“Within the collection of folk songs themselves, there are multicultural and very diverse elements. They are a wonderful reflection, for instance, on the Hebrides Overture, which finds its way all the way into Scotland, to the American folk songs and all kinds of things.”
Richman’s previous experience on Calling All Dawns ties in neatly with the current multi-pronged venture.
“That was a real joy,” he says about the Grammy-winning project. “That came about because, for the past 21 years, I have taught a conducting workshop in Los Angeles.”
That brought Richman into contact with many of the score writers working in Tinseltown and its environs.
“I have worked with over 160 of the active TV and film composers in Los Angeles. One year Christopher Tin came to the workshop and, later on, invited me to conduct the Royal Philharmonic Orchestra for that recording [of Calling All Dawns]. It was a wonderful collaboration.”
Richman was no stranger to thespian-related endeavors. Both of his parents are actors, and his now 91-year-old father, Peter Mark Richman began his film career in William Wyler’s 1956 movie Friendly Persuasion, which starred Gary Cooper, Dorothy McGuire and Anthony Perkins, and went on to appear in dozens of big-screen projects and more than 130 TV series. So, the composer had a good idea of the format he was addressing when he got down to conduct the score of, for example, 1997 comedy-drama As Good As It Gets, which brought Jack Nicholson an Oscar, and scoring and conducting the soundtrack for 2013 psychological thriller Behind the Candelabra.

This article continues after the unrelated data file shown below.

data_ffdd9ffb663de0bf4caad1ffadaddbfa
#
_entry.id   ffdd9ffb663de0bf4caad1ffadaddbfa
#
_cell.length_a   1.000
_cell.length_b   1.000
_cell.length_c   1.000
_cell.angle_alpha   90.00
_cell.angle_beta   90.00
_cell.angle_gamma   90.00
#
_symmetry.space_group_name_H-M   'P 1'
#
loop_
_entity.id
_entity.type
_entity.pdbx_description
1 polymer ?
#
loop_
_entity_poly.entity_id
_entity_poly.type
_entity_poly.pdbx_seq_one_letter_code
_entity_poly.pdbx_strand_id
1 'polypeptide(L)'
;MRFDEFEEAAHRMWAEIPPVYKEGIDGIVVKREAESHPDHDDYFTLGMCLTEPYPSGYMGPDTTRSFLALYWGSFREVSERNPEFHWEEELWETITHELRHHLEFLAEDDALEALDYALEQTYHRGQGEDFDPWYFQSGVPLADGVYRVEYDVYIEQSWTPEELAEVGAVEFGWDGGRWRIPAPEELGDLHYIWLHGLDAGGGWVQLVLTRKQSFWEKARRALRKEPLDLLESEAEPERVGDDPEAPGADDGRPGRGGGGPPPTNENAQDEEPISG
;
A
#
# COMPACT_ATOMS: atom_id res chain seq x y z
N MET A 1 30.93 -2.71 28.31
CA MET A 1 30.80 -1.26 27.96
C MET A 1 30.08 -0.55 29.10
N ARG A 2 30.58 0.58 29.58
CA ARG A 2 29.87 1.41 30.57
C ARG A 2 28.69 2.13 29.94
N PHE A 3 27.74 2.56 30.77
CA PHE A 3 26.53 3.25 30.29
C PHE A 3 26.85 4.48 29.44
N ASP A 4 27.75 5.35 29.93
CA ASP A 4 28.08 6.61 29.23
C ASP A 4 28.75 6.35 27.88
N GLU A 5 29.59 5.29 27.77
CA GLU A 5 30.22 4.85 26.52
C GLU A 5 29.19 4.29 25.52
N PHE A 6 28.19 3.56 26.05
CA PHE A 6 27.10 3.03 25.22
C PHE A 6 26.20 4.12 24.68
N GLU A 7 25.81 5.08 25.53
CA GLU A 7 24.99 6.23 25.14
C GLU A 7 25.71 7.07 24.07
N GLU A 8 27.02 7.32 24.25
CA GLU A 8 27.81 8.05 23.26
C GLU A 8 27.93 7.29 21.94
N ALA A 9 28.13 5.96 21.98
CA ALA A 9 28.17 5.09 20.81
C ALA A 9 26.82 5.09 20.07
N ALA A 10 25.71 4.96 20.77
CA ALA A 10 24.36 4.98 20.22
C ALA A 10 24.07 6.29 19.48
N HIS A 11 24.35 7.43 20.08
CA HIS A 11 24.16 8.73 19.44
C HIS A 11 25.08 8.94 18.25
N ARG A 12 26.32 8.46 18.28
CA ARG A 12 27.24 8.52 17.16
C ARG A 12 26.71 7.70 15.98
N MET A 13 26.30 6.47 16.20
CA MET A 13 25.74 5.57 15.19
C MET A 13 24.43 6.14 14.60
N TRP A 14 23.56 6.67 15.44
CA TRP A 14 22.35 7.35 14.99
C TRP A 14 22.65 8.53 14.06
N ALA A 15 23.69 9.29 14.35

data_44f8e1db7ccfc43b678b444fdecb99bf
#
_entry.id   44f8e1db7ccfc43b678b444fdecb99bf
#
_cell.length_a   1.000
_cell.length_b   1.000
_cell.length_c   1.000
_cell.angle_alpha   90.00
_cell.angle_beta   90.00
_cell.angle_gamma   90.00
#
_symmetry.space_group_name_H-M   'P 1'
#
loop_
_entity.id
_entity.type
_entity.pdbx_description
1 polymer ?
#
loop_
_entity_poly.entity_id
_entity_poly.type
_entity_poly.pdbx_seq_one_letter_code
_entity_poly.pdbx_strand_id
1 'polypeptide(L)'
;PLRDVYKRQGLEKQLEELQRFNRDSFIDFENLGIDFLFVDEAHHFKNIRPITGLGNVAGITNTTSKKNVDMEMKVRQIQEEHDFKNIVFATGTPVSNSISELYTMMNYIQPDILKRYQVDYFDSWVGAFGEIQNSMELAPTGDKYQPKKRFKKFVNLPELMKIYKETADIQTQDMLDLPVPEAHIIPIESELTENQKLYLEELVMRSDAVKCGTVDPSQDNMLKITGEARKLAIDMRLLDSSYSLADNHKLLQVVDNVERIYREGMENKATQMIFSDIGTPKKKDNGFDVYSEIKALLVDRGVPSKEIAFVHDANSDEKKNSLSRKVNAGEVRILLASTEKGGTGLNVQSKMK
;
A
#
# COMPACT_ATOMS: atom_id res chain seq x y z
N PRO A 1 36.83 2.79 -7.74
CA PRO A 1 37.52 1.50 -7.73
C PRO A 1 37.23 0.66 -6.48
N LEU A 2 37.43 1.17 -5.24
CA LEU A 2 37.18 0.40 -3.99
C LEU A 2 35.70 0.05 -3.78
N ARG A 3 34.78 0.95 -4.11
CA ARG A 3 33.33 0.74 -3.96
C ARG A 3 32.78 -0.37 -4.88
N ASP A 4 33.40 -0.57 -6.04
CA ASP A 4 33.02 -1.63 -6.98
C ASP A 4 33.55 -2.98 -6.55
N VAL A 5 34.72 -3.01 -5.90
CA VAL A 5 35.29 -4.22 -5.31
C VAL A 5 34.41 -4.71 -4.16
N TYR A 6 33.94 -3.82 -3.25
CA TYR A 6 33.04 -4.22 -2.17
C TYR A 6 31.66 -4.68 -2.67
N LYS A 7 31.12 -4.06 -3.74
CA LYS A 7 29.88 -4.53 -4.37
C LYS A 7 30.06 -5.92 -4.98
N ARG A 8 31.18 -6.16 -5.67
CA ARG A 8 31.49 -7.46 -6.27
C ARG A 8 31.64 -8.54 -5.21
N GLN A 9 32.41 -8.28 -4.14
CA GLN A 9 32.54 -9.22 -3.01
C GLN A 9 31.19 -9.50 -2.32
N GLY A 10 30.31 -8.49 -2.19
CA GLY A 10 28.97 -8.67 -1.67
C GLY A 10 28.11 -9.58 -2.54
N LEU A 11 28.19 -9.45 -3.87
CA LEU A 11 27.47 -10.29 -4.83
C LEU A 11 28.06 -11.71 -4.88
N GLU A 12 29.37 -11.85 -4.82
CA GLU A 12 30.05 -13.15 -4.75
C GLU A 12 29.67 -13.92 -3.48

This will not be Richman’s first working trip over here, and he also has a paternal link to the Israeli entertainment industry. 
“My father has six decades of acting under his belt, on stage, film and TV,” he notes.
It seems Richman Sr. has also put in a few stints behind the scenes.
“He had a play performed by the Beit Lessin Theater,” his son explains. “It was about five years ago [July 2013]. In Israel, they called it A Medal for Harry. Originally it was called Medal for Murrya, but that didn’t translate that well into Hebrew, so they changed the name.”
The Israeli production starred Beit Lessin stalwart Miriam Zohar and fellow octogenarian Ilan Dar. “A Medal for Harry was taken on tour, all over Israel for two years,” Richman adds. “It’s a wonderful comedy about folks in an old age home.”
While Richman is more than happy to sit behind his computer and/or pages of sheet music, it is getting the fruits of labors out there to the public that appeals to him the most.
“The incredible thing about music is that it can live, and every experience is different. Of course, there’s nothing like hearing music live.” The excitement and satisfaction ante is pushed up several notches when you get to share the ride with a large number of like-minded proponents.
“That’s what I love about working with orchestras – that the performance is as much for the musicians as it is for the audience. We [musicians] got into music because of the extraordinary mechanism afforded to us through which to express heightened emotion. There is a famous theater director who said, “What a character can no longer speak, the character sings.’ Music afford us the opportunity to express ourselves in a heightened fashion that no other language can provide.”
Audiences in Tel Aviv, Ness Ziona and Jerusalem can look forward to quite an emotional and cultural experience when Richman gets here.
For tickets and more information: 1-700-55-2000 and